Monday, September 12, 2016
Review: How to Start a Business That Doesn't Suck
Clarke Hits the Mark, Business-wise
This highly informative and entertaining book reached me just when I was wondering whether my own little business was going to survive, going into its fifth year. Clarke cites the Small Business Association as indicating only 20% of start-ups make it five years. If I’d read this book sooner, my chances would be brighter.
Clarke starts tongue in cheek (one hopes) with a prologue, “Why You Should Definitely NOT (Under Any Circumstances) Start a Business.” You’ll work harder than ever, have less family time and more expenses, create products or offer services few people want, waste money, hire dolts, and probably fail. “I won’t sugar-coat things for ya. Starting a business is as difficult as sitting through a Justin Bieber concert with your niece.”
Still want to start one? OK, on to the rest of the book! After all, Clarke went from being broke to owning five profitable businesses and having the freedom “to work where and when I want….”
Chapter 1 explores whether you really should start a business. Clarke quotes Churchill (yes, Winston Churchill, that notable Brit), “Success is walking from failure to failure with no loss of enthusiasm.” Hard to know when courageous persistence devolves into stupid stubbornness, though. Clarke advises that we “emphasize learning over results” at our beginning, as the results will often be ugly, or at least money-losing. “You’re going to fail when starting a business. A lot.” You see, it’s not about how hard you work, it’s how much value you create for others, a trickier deal. Since you will likely fail, try to do so quickly to learn rapidly what doesn’t work. Try to produce the Minimum Viable Product (or service) and learn from your customers’ comments. To succeed despite your setbacks, you will do better if you find a good reason besides money for having this business.
Chapter 2 deals with coming up with a good idea for a business. Clarke closes with some action steps: list three things you know a lot about, three you are passionate about, three audiences you’d like to serve, three “glitches” you notice that deserve fixing. Some overlap among these could be the sweet spot.
Chapter 3 directs you to stress-test your proposed business idea. Who is your ideal customer? Does your customer have an “urgent, painful or obsessive motivation to reach a result or find a solution…”? You should be selling results, not products or services. Is your fix unique? Is it hard for others to offer what you do? Do you really care about your customer?
Chapter 4 advises you to spy on your competition, to know what the others are offering and how. “Read everything you can in your industry.” List your competitors. Pretend to be a customer of theirs. Spend 10 minutes brainstorming about what you can adapt from what they are doing.
Chapter 5 tells how to create products or services others will buy, except Clarke warns, “here’s the harsh truth: nobody cares about your products or services.” They only care about what’s in it for them. This means you have to get to know your customers really well. Even talk to them! Many of them! Imagine the ideal product or service for them, then create a so-so prototype. Improve it to “good enough.” Make it pretty. Sell and improve.
Chapter 6 shows how to create a business plan, if you must, and you will need it if you are to get others to invest. It even helps keep you on track. Start with your 30-second”elevator pitch” that tells who the customer is, what problem you solve, what they will achieve, and how you will help them achieve it. Only then mention your business’s name. Read Clarke’s chapter to get more details. Check everything with a lawyer and an accountant.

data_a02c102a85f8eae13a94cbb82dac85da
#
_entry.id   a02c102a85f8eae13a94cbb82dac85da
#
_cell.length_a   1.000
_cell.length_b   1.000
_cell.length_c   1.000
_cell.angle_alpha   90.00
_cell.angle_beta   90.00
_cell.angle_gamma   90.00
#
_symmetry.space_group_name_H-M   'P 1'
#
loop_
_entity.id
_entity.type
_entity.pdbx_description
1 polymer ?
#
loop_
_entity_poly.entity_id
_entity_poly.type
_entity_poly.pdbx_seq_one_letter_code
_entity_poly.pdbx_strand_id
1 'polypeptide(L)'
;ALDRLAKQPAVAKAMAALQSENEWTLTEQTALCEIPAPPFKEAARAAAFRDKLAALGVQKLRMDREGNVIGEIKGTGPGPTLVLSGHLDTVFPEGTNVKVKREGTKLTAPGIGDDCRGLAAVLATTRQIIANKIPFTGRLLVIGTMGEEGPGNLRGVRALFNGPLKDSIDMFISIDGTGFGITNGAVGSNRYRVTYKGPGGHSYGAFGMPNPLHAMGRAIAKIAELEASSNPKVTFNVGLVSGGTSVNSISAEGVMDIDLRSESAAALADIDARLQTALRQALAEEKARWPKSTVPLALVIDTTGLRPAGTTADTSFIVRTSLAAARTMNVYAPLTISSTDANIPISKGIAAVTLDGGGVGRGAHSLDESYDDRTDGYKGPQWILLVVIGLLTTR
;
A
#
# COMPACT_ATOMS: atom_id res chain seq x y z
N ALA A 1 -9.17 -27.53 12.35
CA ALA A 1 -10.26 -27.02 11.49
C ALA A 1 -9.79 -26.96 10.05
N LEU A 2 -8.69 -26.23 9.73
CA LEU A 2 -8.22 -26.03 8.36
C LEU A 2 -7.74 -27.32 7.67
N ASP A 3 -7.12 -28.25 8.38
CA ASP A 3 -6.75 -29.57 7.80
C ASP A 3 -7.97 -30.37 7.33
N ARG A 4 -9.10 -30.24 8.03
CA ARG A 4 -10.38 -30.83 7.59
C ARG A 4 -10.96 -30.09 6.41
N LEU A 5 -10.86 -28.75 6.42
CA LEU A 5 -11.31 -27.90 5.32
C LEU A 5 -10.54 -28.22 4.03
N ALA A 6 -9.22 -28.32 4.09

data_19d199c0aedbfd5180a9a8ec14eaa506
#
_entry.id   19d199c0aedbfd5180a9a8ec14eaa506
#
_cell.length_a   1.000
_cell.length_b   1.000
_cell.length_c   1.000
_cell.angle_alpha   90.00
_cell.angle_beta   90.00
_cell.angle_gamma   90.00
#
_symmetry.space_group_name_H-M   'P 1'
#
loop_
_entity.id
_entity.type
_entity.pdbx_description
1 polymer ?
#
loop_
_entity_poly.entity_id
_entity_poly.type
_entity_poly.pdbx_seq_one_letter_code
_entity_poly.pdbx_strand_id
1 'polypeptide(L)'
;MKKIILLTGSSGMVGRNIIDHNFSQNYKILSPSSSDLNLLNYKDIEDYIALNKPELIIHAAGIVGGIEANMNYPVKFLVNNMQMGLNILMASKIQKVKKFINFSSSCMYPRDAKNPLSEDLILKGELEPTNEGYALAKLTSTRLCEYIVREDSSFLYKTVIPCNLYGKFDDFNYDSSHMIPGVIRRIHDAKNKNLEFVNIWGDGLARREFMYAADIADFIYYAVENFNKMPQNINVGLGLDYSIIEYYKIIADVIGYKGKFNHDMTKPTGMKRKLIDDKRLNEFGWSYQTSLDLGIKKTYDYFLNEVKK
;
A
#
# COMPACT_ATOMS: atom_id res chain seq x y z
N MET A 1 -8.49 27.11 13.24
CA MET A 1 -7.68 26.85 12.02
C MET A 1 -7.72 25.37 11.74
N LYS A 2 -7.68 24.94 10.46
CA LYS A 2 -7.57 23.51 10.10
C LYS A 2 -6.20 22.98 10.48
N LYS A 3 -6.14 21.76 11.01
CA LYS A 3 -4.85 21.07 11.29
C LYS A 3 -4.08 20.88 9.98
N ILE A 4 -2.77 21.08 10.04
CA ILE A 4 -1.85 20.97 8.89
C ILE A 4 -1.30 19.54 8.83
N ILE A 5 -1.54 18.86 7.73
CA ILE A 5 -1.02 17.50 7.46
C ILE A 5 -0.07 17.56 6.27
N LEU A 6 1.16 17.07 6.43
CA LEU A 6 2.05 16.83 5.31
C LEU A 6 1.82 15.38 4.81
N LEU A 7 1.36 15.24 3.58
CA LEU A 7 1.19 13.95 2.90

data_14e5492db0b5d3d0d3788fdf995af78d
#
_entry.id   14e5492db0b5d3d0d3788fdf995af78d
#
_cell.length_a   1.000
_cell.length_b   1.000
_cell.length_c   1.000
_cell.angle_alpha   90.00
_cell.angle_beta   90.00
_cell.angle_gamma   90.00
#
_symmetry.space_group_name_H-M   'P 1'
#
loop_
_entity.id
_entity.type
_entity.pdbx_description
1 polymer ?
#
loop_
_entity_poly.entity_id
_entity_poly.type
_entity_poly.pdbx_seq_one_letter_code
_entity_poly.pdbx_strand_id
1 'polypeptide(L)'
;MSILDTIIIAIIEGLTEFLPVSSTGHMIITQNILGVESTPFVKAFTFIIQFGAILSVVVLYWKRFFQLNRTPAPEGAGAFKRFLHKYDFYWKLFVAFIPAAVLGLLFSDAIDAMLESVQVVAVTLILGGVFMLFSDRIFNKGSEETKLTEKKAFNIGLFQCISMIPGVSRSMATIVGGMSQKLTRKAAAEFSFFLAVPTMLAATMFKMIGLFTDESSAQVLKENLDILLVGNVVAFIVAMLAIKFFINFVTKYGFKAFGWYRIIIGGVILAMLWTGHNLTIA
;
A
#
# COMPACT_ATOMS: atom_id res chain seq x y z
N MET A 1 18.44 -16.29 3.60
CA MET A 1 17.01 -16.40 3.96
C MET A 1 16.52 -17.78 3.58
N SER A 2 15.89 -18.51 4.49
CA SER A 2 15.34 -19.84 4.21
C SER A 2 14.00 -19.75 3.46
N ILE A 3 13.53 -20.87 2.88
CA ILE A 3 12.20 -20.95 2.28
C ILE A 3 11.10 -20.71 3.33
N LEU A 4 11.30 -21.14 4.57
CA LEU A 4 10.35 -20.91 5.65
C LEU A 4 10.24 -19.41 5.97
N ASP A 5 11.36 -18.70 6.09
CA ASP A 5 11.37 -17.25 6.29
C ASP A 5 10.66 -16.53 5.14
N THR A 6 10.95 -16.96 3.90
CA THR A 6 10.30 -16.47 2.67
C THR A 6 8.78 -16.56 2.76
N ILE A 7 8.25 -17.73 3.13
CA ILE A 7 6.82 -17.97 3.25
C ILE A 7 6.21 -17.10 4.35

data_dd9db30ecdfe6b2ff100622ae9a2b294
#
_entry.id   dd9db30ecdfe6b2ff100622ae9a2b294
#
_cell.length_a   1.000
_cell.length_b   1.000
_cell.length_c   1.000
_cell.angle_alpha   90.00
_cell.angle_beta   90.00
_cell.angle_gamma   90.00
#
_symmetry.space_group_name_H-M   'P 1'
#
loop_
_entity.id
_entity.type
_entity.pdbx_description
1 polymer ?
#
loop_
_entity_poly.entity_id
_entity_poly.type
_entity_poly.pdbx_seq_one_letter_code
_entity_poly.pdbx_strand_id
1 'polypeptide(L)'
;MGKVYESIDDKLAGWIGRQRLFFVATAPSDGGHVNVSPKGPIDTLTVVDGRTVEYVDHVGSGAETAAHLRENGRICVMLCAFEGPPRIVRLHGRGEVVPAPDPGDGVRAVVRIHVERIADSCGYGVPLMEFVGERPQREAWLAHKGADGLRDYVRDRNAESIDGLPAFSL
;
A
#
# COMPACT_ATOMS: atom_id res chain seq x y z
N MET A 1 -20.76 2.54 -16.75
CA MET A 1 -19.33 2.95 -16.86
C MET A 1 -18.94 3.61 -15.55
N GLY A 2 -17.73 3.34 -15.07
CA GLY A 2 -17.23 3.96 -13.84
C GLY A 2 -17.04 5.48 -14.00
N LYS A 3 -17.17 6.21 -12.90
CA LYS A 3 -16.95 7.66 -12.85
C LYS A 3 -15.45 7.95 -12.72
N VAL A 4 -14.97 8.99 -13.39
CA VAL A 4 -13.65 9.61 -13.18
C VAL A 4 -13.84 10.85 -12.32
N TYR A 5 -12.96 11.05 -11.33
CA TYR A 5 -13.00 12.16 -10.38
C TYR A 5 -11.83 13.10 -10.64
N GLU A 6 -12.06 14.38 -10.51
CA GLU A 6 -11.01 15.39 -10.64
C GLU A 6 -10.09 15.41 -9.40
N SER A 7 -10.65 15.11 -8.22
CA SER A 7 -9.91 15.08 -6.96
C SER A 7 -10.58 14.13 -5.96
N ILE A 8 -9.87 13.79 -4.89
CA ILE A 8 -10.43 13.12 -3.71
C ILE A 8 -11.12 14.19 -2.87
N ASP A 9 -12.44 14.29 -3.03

Chapter 7 tells about branding yourself…no, not with a branding iron. This includes business name, logo, slogan, and mission statement. Emphasize, surprisingly, what your business is NOT, to help find your niche. Get good advice from others on cool name, logo, and slogan, such as “don’t leave home without it.”
Chapter 8 tells how to get funded but advises not to, if you can possibly avoid it. Calculate your needs. Foresee your problems. Create a prototype, at least. Tell a compelling story. Ask for money…if you must.
Chapter 9 is devoted to taking care of “all that legal crap.” Again, get a lawyer and an accountant to help. “Protect your business name.” Don’t let others copy it. Decide what legal structure you’ll have (mine is an LLC, for example). “Get all relevant state licenses and insurance set up beforehand.” If you have partners or investors, get all the ground rules clearly stated and agreed to.
Chapter 10 is “How to Avoid All the Stupid Business-Launch Mistakes I made.” That’s “business-launch mistakes,” not “business-lunch mistakes.” Clarke starts with a fine quote from Drew Houston, founder of Dropbox, “Don’t worry about failure, you only have to be right once.” Really quite inspiring! I mean it. Here’s Clarke’s advice I have been reluctant to take: “Set up your email opt-in system.” He means services such as Aweber or Constant Comment or MailChimp, which keep track of your contacts and help produce automated responses for those who accept your premium to be put on your mailing list. Set up a “spiffy” and “professional” website. Plan to handle customer service issues right from the start. Track business revenues and expenses carefully and separately from personal finances. When you hire, hire those who are NOT like you, but rather, like Adrian and Rocky (my analogy), are people who “fill gaps.” Finally, have clear goals, measurable, with deadlines, and rewards for achieving them.
In his epilogue, Clarke encourages us to take the big step and start the business we dream of, offers to help with his Drive Thru MBA program, and gives us his email address, Michael@DriveThruMBA.com.
I plan to see his site, maybe get some help. He has written a hell of a fine book.